As was proper in the day, customers brought their own jugs and bottles to the distillery, which Bacardi family members promptly filled and returned. With business booming, Don Facundo decided the current method of distribution wasn't good enough and set out to find an alternative. Meanwhile, back in Spain, Queen Isabella, who ascended the throne in 1843 at the age of 13, was deposed. For Bacardi and his family, as with most Catalans living on the Spanish-controlled colony, the insurrection mirrored their own growing unrest. As civil war raged in Spain in 1872, Emilio, who had become a Cuban freedom fighter, was caught and exiled to an island off the coast of Morocco. During his absence, in 1875, hostilities grew and a rebellion swept through Cuba, though the family business was untouched. Four years after his capture, Emilio returned to Cuba and learned Bacardi rum had earned a gold medal at the Philadelphia Exposition of 1876.
As the 1880s dawned, Don Facundo retired and turned Bacardi over to Emilio, Facundo Jr., Jose, and Enrique, who was now his son-in-law. The company's distribution problems had been solved with a suggestion from Dona Amalia, to provide Bacardi products with a distinctive, easily recognized label. As many of Santiago's residents couldn't read, Dona Amalia recommended using a symbol to represent Bacardi. The Bacardi logo was then born, sporting a most unlikely mascot, the fruit bat.
Before the turn of the century, as Bacardi flourished, Cuba was again engaged in battle to gain its independence from Spain.
Emilio, fighting for his country, was banished a second time and Enrique went with him into exile.
The United States joined the fray after a mysterious explosion on the U.S. battleship Maine sparked the Spanish-American War in 1898.
January 6, 1899, San Francisco Call, San Francisco, California, U.S.A.
SANTIAGO IS NOW SATISFIED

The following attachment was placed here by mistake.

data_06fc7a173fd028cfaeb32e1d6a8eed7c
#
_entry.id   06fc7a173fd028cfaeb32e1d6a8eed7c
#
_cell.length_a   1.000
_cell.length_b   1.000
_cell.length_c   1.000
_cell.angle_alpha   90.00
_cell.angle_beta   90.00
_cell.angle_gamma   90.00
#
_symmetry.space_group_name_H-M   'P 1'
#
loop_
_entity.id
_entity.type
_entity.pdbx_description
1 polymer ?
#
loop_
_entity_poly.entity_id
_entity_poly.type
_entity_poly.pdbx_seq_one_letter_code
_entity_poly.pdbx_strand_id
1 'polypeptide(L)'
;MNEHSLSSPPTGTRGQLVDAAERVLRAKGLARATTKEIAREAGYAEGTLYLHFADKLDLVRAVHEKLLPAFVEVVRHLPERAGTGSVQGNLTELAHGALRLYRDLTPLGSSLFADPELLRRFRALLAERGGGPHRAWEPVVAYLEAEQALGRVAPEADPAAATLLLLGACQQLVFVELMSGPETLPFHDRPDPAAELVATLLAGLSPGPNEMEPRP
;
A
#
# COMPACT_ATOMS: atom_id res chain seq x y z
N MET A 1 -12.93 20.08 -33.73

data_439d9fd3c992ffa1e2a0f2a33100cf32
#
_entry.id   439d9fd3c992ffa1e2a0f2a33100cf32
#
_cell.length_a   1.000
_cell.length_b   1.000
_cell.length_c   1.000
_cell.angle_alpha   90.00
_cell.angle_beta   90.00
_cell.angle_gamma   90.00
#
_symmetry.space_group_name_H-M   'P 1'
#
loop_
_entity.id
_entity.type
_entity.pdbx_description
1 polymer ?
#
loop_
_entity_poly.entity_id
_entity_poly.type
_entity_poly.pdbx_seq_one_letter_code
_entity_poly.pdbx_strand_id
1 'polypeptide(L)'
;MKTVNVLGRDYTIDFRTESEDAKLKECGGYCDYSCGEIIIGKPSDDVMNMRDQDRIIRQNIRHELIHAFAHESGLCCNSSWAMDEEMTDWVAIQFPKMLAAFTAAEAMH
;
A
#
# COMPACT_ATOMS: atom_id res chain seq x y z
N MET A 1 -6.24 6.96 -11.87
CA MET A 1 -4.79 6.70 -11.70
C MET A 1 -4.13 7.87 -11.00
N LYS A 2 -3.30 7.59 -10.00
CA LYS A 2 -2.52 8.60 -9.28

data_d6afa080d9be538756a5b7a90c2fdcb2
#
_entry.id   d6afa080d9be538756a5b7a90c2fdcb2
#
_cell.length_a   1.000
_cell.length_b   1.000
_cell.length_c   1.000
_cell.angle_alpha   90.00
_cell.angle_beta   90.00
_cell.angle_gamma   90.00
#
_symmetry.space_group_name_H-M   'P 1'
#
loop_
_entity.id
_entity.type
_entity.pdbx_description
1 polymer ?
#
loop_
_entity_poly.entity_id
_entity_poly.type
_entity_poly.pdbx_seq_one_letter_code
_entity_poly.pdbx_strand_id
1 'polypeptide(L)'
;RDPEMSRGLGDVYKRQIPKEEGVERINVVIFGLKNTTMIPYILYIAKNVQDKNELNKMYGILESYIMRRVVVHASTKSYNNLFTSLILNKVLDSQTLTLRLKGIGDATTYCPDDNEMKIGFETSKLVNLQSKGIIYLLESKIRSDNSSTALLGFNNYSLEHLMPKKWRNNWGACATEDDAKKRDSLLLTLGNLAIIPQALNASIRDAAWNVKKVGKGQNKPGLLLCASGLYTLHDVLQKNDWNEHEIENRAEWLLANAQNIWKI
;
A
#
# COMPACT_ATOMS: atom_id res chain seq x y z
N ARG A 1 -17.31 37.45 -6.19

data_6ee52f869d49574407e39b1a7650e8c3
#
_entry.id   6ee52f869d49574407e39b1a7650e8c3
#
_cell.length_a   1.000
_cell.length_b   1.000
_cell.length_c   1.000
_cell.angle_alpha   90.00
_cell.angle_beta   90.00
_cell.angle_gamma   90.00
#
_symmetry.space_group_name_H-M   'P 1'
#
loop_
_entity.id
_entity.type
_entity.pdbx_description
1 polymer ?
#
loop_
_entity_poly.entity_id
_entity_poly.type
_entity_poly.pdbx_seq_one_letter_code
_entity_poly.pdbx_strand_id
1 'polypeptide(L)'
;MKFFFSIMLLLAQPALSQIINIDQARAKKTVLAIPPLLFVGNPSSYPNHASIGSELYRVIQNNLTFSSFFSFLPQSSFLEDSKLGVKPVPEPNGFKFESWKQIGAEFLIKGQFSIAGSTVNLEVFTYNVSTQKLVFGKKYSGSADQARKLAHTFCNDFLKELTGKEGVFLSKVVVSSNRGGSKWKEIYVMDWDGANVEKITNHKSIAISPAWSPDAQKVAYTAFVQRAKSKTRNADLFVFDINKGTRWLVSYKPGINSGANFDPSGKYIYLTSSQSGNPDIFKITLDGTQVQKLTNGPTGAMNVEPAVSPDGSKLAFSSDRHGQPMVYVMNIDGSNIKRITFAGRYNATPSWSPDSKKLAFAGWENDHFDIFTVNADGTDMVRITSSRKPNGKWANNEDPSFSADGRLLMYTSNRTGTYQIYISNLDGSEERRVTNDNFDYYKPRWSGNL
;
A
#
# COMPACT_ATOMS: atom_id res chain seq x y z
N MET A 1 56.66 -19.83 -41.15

Will Retain the Customs Receipts.
WORK WILL BE CONTINUED
TAXATION WITHOUT REPRESENTATION NOT DESIRABLE.
Complaint Made That Havana Has Fattened at the Expense of the Whole Island of Cuba.
Special Dispatch to The Call.
SANTIAGO, Cuba, Jan. 5. The explanation of the War Department at Washington of its intentions regarding the transfer of customs receipts from the different ports in Cuba to Havana is met here by statements from the Cubans that the plan is similar to the one adopted by the Spaniards, when requisitions on Havana obtained less than 6 per cent of what the requisition called for. The merchants, business men and influential people here say Havana has grown rich and prosperous at the expense of the rest of the island, and the Cubans and governmental officials at Santiago say the Cubans of Havana are responsible for Major General Brooke's order on this subject. The people here add that the Havana Cubans are still anxious to maintain the same system of centralization of funds that was in force before the American occupation.
A dispatch was received from Havana to-day saying that the customs receipts may remain in Santiago. The effects of this information are good and particularly so, so far as the laborers are concerned.
Senor Bacardi, the Mayor, has assured the laborers that all work now in progress will go on, and therefore there is not likely to be any immediate trouble. But educated Cubans, the members of the San Carlos Club, the Judges of the Supreme Court, the local newspapers, and Cuban and foreign merchants here agree that the situation is substantially unchanged and that any such projects as was originally outlined simply means taxation without representation. Their argument is that General Brooke, residing at Havana, will always be antagonistic to the interests of the province of Santiago and likely to object to necessary expenditure in this section. Prominent Cubans emphatically assert that if a Cuban Government should assume to issue such an order concentrating the customs receipts at Havana civil war would break out immediately. It is hoped that a civil government may be established in every province, distinct from the rule of the governor general, who should be merely the military chief of the island.
Dr. Castillo and Mayor Bacardi have proved true in this crisis and have urged the citizens to remain peaceful while waiting the results of the visit of General Wood and Dr. Castello to Washington.
General Wood, accompanied by his aid de camp, Lieutenant Hanna, and Dr. Castello, representing the merchants and business men of this city, left here for New York to-day on board the United States transport Mississippi. They were accorded an enthusiastic send-off from the palace and during their passage down Marian street to the wharf. The municipal band preceded General Wood, who was accompanied by the Mayor and his staff and large numbers of officers and Cubans, who walked the entire distance amid continuous applause and cheers for General Wood.